Experts share warning over supposedly healthy yoghurts

For many of us, when reaching in to the fridge to find a healthy snack, a guaranteed winner would be a tasty yoghurt.

Over the years, we’ve been lead to believe that the humble yoghurt is a solid snack choice – offering a low-calorie, low-fat treat when we’re feeling the need for something sweet.

But it seems that that assumption may not be entirely correct, according to a new study out of Leeds University.

The BBC have reported that researchers at the uni have concluded that many yoghurts on sale in supermarkets are actually full of sugar, meaning they aren’t as healthy as we might have hoped.

In 2016, researchers studied over 900 yoghurts available in supermarkets across the UK. And they found that many contained more sugar than a can of cola.

Scientists surprisingly discovered that organic yoghurts are among some of the worst, with many of them containing huge amounts of sugar.

But which was the worst? According to the BBC, yoghurt desserts held within them an average of 16.4g of sugar per 100g. According to the American Heart Association, you should eat a maximum of 25 grams a day of sugar.

Then, organic yoghurts came in second, with there being on average 13.1g of sugar per 100g. Worryingly, plenty of children’s yoghurts also contained a lot of sugar, typically 10.8 per 100g.

Flavoured and fruit yoghurts came in third and fourth, with 12g and 11.9g of sugar per 100g respectively.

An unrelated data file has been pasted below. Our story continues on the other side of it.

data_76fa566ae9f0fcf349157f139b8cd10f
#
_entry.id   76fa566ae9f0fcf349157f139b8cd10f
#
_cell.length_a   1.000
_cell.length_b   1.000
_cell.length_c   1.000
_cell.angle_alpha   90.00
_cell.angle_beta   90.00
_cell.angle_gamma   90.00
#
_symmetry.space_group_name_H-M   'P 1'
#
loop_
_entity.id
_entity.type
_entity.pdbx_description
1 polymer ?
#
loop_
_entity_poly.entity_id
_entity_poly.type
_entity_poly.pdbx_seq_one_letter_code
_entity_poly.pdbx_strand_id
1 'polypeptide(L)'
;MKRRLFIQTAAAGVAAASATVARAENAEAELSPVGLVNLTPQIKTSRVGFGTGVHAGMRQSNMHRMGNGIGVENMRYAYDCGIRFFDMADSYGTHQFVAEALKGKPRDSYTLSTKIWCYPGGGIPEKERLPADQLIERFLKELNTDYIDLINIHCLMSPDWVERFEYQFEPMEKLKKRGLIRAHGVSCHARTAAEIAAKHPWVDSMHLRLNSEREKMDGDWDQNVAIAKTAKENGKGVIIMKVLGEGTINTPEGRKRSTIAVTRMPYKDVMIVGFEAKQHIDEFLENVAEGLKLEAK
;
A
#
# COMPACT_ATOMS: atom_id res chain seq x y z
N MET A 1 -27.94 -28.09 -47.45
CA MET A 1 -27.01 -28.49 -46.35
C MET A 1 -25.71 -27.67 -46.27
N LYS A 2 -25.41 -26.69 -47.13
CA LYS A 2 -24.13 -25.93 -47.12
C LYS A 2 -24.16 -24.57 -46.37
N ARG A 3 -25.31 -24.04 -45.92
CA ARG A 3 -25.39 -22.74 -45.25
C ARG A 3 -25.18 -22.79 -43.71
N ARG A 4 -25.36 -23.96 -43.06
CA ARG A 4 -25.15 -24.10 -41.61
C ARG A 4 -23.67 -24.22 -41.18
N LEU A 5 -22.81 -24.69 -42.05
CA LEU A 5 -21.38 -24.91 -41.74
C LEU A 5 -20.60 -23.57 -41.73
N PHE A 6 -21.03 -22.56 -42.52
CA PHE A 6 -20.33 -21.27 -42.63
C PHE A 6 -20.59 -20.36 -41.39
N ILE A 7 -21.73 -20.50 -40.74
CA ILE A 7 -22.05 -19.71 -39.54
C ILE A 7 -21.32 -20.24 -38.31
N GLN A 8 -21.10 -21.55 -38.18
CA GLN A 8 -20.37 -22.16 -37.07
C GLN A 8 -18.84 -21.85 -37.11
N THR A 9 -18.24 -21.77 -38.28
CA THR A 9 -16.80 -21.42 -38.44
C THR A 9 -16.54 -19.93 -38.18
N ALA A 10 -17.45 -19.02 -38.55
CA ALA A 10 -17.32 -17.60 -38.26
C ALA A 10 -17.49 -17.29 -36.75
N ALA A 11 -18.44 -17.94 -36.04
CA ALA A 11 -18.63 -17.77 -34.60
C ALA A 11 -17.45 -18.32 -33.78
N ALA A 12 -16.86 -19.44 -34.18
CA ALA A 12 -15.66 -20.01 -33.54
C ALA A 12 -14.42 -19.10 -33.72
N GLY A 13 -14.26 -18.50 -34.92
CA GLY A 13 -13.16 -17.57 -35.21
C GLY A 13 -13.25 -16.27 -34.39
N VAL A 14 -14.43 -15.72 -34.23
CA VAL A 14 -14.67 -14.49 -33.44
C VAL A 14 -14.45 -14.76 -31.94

To compare, a can of cola has roughly 9g of sugar per 100g.

The NHS states that if a product is to be classed as low sugar, there should be no more than 5g of it per 100g – but unfortunately, only 9% of yoghurts fitted in to this threshold.

Since this research was conducted in 2016, work has been done to reduce sugar in yoghurts in supermarkets, and we should see a 20% reduction by 2020.

However, lead researcher of this study Dr Bernadette Moore, stated that it’s still not quite enough.

MORE: 10 ways to cut sugar from your diet

She said, “Even if we take the reduction into account, most of these yoghurts will still not be low in sugar. I think people, including parents, will be surprised to know just how much sugar there is in yoghurt.

“My advice would be to buy natural yoghurt and mix in your own fruit.”

The news comes after popular weight loss group Slimming World revealed that their Muller Light yoghurts, which are normally considered to be a ‘free’ food on the plan, and therefore do not have to be limited or weighed, will now have a small Syn value.

A Slimming World spokesperson explained, “A number of products – fat-free flavoured yogurts, tinned pasta shapes in tomato sauce and instant mashed potato – that were previously Free on our plan, meaning they could be eaten without weighing, counting or measuring, will now have a small Syn value (all food and drink that isn’t Free has a Syn value and members enjoy between five and 15 Syns daily).

“This is because some of these foods are often eaten in large amounts, as a ‘snack’ rather than being enjoyed as part of a meal, or because they’re less satisfying than alternatives, such as mashed potato made with fresh potatoes.”

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